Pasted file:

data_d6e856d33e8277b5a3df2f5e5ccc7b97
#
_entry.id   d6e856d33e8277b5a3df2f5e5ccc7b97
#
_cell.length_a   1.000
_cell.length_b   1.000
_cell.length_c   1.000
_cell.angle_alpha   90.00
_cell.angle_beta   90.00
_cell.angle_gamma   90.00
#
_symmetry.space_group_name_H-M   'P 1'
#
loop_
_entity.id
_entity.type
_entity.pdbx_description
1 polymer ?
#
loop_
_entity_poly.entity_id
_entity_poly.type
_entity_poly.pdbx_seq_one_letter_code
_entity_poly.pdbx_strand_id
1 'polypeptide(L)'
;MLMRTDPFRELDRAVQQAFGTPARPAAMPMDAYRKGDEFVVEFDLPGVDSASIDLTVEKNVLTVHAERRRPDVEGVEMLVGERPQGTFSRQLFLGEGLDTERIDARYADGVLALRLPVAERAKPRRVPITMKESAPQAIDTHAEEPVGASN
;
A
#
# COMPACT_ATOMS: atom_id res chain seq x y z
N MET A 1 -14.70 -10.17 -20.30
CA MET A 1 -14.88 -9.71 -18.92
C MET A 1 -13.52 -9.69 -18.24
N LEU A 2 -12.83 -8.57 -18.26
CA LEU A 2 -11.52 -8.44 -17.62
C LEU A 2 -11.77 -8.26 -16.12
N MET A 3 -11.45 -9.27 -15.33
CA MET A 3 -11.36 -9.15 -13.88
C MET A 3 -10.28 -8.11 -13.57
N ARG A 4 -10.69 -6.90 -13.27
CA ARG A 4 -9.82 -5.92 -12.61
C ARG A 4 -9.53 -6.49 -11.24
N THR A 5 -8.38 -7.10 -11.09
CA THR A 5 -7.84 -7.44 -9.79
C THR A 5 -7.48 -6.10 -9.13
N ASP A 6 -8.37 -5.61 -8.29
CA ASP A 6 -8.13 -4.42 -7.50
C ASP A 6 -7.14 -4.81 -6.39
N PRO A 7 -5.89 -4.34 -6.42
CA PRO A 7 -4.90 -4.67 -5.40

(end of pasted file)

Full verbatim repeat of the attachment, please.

data_d6e856d33e8277b5a3df2f5e5ccc7b97
#
_entry.id   d6e856d33e8277b5a3df2f5e5ccc7b97
#
_cell.length_a   1.000
_cell.length_b   1.000
_cell.length_c   1.000
_cell.angle_alpha   90.00
_cell.angle_beta   90.00
_cell.angle_gamma   90.00
#
_symmetry.space_group_name_H-M   'P 1'
#
loop_
_entity.id
_entity.type
_entity.pdbx_description
1 polymer ?
#
loop_
_entity_poly.entity_id
_entity_poly.type
_entity_poly.pdbx_seq_one_letter_code
_entity_poly.pdbx_strand_id
1 'polypeptide(L)'
;MLMRTDPFRELDRAVQQAFGTPARPAAMPMDAYRKGDEFVVEFDLPGVDSASIDLTVEKNVLTVHAERRRPDVEGVEMLVGERPQGTFSRQLFLGEGLDTERIDARYADGVLALRLPVAERAKPRRVPITMKESAPQAIDTHAEEPVGASN
;
A
#
# COMPACT_ATOMS: atom_id res chain seq x y z
N MET A 1 -14.70 -10.17 -20.30
CA MET A 1 -14.88 -9.71 -18.92
C MET A 1 -13.52 -9.69 -18.24
N LEU A 2 -12.83 -8.57 -18.26
CA LEU A 2 -11.52 -8.44 -17.62
C LEU A 2 -11.77 -8.26 -16.12
N MET A 3 -11.45 -9.27 -15.33
CA MET A 3 -11.36 -9.15 -13.88
C MET A 3 -10.28 -8.11 -13.57
N ARG A 4 -10.69 -6.90 -13.27
CA ARG A 4 -9.82 -5.92 -12.61
C ARG A 4 -9.53 -6.49 -11.24
N THR A 5 -8.38 -7.10 -11.09
CA THR A 5 -7.84 -7.44 -9.79
C THR A 5 -7.48 -6.10 -9.13
N ASP A 6 -8.37 -5.61 -8.29
CA ASP A 6 -8.13 -4.42 -7.50
C ASP A 6 -7.14 -4.81 -6.39
N PRO A 7 -5.89 -4.34 -6.42
CA PRO A 7 -4.90 -4.67 -5.40